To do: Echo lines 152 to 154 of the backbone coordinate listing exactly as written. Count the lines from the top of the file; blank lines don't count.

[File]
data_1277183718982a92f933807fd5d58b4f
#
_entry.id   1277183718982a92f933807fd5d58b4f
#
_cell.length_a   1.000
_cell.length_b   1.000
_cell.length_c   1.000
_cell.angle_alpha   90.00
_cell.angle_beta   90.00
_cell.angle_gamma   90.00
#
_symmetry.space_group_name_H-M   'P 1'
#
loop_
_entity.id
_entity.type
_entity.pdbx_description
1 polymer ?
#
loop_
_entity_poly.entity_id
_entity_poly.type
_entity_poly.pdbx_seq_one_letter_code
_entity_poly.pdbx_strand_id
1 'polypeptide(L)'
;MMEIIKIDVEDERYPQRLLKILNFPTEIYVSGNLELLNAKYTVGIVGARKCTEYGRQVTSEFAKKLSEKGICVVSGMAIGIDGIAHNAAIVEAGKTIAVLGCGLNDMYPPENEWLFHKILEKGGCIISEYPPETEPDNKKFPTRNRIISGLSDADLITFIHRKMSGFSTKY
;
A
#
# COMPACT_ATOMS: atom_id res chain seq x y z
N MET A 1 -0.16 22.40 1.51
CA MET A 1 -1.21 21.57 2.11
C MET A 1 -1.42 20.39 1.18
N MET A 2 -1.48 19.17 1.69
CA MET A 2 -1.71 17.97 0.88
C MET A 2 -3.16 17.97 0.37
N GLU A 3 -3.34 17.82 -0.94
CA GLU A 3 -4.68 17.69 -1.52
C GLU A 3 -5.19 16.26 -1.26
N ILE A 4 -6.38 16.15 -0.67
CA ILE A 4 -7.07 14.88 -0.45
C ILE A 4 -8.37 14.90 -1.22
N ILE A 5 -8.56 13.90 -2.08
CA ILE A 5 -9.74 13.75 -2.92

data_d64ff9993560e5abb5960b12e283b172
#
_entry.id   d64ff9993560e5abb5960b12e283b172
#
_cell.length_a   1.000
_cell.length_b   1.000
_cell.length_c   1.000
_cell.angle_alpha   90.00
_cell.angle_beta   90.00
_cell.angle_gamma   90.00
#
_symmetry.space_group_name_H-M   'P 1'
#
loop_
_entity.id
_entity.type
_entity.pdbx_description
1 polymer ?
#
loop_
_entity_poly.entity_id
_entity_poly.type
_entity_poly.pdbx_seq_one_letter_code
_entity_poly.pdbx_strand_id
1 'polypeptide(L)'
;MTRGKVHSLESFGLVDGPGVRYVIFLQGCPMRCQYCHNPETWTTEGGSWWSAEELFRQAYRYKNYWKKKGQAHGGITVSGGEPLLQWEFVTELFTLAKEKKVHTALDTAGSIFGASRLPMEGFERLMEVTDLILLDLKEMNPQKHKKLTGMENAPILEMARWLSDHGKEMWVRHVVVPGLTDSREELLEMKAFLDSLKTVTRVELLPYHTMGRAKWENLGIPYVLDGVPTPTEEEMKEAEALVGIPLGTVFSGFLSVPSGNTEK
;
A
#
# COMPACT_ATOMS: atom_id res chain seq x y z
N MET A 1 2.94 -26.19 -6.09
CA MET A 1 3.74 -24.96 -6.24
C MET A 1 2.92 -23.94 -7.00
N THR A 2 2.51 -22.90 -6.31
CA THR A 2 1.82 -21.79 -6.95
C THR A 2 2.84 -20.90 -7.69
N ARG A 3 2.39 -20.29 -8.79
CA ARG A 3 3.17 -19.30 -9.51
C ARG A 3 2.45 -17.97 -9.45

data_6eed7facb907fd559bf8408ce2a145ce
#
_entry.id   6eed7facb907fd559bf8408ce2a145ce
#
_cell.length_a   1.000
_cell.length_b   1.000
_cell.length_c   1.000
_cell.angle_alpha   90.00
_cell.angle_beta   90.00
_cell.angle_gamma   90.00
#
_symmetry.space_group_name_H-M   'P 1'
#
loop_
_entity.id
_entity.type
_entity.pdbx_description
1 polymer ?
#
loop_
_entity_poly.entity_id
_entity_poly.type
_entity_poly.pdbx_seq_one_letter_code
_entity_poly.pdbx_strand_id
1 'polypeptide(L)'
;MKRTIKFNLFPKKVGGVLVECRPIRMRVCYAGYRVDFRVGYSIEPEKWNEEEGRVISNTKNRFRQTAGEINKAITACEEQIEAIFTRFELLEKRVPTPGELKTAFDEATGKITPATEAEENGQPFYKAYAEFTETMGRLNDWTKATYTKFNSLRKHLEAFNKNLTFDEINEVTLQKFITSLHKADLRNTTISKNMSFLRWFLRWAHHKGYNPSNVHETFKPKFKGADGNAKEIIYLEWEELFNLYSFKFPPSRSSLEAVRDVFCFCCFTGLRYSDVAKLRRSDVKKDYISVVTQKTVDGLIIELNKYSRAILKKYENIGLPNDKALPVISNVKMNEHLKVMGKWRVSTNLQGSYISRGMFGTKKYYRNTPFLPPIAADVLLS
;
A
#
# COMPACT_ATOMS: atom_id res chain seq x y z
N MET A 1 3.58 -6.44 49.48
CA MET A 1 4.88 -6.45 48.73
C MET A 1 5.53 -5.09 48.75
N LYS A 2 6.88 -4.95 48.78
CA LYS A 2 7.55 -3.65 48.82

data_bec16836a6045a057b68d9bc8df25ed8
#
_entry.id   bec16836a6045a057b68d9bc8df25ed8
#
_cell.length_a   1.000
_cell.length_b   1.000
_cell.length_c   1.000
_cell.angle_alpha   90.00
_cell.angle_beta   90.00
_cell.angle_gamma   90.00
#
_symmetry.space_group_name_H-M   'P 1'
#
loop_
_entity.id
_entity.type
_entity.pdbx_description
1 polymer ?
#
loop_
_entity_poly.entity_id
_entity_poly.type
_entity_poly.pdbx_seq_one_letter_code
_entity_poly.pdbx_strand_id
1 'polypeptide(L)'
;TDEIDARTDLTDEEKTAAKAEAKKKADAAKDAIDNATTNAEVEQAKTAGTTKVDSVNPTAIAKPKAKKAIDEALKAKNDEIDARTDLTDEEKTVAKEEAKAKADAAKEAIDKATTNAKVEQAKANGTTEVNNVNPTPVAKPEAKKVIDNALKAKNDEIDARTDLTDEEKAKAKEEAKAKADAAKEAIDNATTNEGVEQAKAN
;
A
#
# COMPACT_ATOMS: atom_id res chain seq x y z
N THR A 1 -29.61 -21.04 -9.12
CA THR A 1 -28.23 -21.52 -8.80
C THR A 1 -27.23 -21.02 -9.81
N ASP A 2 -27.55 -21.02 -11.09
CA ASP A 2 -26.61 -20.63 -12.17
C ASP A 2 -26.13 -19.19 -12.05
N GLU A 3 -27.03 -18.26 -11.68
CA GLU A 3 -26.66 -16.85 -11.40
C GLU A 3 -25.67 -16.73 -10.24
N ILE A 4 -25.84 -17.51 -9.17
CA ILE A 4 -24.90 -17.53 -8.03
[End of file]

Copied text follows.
N ASP A 2 -27.55 -21.02 -11.09
CA ASP A 2 -26.61 -20.63 -12.17
C ASP A 2 -26.13 -19.19 -12.05